Since establishing the Grocery Retail Sector Market Inquiry in October 2015, the Competition Commission finally made public its findings which looked into key areas of concern in the grocery retail sector. It found features that ‘may prevent, distort and restrict competition’ effectively excluding widespread participation in the retail sector where barriers to entry should be low and participation possible. These relate to:
- the use of long-term exclusive lease agreements and the exercise of buyer power by the national supermarket chains;
- the inability of small and independent retailers, particularly spaza shops to adapt to a changing competitive environment; and
- the lack of a pro-competitive regulatory regime that is aligned with the convenience model associated with small and independent retailers.
The purpose of the Inquiry was to assess:
The impact of the expansion, diversification and consolidation of national supermarket chains on small and independent retailers in townships, peri-urban areas and rural areas and the informal economy.
The impact of long-term exclusive lease agreements entered into between property developers and national supermarket chains, and the role of financiers in these agreements on local competition in the grocery retail sector.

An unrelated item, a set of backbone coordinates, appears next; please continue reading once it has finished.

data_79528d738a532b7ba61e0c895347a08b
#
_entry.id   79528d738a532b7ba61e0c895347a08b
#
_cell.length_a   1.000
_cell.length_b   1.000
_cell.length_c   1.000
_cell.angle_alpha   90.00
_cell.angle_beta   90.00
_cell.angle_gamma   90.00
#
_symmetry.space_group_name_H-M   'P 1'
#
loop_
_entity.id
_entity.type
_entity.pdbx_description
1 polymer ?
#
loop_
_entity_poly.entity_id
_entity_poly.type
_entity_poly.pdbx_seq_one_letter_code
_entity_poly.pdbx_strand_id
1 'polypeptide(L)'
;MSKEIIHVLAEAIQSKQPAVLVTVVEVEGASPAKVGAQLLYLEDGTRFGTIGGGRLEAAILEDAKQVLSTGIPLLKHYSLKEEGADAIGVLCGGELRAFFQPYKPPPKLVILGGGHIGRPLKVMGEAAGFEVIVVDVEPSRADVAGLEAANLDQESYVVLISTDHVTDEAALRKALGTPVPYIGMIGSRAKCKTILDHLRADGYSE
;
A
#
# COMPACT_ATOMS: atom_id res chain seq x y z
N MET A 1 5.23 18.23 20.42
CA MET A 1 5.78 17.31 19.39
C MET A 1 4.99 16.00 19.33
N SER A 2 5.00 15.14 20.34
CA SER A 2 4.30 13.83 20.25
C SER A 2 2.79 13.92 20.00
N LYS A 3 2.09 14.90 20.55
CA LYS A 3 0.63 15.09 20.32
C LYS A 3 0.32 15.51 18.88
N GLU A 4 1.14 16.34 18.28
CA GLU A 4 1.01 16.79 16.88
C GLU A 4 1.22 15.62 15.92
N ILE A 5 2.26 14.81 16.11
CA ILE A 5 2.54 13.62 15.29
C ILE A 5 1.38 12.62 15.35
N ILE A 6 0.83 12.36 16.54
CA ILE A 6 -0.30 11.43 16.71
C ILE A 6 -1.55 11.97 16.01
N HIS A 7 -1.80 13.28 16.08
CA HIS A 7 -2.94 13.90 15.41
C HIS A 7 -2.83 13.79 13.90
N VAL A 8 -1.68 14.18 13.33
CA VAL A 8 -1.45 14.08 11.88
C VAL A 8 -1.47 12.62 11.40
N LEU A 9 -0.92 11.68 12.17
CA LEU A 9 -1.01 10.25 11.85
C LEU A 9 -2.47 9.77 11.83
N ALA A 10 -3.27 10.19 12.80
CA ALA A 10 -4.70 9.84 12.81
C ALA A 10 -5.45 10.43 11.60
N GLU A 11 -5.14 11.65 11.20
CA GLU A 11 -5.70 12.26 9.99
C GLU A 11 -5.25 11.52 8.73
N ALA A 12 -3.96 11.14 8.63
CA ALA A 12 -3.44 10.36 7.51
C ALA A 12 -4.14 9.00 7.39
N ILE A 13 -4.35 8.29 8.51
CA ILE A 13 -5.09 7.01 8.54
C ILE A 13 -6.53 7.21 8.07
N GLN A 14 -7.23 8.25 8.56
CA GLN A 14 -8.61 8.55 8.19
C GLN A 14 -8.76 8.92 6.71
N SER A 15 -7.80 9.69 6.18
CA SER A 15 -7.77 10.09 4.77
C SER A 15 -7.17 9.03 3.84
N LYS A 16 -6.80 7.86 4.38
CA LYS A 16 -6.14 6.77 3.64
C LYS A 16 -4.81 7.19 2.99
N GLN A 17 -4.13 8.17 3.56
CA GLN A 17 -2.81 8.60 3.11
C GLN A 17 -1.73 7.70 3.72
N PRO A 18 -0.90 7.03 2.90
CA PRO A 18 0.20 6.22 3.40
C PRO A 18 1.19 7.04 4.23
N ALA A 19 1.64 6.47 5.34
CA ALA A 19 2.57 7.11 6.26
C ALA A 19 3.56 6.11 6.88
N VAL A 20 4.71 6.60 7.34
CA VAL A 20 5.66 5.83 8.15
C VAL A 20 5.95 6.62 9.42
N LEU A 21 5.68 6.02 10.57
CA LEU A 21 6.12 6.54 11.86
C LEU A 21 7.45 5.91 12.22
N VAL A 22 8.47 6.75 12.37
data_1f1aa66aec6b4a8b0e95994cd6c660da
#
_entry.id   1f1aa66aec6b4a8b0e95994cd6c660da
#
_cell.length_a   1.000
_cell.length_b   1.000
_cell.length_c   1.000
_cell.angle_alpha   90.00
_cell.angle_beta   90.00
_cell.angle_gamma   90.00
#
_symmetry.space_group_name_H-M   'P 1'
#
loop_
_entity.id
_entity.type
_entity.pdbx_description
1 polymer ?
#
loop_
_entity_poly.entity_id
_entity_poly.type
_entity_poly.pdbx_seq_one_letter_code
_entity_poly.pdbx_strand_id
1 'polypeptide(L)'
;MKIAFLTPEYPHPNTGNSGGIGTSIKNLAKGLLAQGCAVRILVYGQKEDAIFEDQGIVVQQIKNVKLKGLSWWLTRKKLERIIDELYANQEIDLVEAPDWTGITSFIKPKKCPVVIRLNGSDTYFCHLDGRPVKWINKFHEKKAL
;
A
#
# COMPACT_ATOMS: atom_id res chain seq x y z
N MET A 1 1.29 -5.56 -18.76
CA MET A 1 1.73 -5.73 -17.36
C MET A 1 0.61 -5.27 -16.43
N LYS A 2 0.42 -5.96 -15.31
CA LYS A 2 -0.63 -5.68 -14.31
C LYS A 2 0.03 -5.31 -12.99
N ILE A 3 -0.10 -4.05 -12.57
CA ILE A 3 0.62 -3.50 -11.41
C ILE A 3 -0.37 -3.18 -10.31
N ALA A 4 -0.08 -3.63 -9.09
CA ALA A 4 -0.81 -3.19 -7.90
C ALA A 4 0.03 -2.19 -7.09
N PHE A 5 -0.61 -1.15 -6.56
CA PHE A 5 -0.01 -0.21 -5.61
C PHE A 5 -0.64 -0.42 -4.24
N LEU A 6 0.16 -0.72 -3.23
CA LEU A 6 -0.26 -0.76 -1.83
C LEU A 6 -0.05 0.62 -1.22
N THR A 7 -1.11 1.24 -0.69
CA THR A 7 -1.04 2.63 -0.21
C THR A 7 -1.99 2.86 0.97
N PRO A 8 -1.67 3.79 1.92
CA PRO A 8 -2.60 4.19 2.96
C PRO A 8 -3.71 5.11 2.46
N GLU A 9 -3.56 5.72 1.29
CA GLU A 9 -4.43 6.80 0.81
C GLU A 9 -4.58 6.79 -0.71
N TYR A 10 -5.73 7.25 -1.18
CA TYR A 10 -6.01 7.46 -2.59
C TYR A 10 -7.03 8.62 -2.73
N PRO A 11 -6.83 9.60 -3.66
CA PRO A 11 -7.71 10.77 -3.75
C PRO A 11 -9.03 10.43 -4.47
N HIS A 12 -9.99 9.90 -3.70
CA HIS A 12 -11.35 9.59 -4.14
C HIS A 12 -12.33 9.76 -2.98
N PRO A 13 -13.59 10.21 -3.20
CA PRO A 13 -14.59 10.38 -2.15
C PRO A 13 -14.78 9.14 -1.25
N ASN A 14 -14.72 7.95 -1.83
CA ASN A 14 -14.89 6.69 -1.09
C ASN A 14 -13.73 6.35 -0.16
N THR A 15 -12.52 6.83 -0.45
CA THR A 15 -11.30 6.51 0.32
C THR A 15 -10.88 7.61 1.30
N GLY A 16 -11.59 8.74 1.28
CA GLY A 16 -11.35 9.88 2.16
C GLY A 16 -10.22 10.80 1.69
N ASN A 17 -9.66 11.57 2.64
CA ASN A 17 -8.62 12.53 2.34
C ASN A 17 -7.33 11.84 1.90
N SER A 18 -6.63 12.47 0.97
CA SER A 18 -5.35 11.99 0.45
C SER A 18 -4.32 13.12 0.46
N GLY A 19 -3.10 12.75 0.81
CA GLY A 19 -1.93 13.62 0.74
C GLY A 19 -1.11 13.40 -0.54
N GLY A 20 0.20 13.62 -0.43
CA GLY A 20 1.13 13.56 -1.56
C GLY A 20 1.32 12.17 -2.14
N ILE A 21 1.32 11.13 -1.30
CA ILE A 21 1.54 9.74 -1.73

The impact of the dynamics of competition between local and foreign national operated small and independent retailers in townships, peri-urban areas, rural areas and the informal economy on competition.
The impact of regulations, including, inter alia, municipal town planning and by-laws on small and independent retailers in townships, peri-urban areas, rural areas and the informal economy.
The impact of buyer groups and buyer power of the national retail chains on small and independent retailers in townships, peri-urban areas, rural areas and the informal economy.
The impact of certain identified value chains on the operations of small and independent retailers.
To read the full media report visit Compcom
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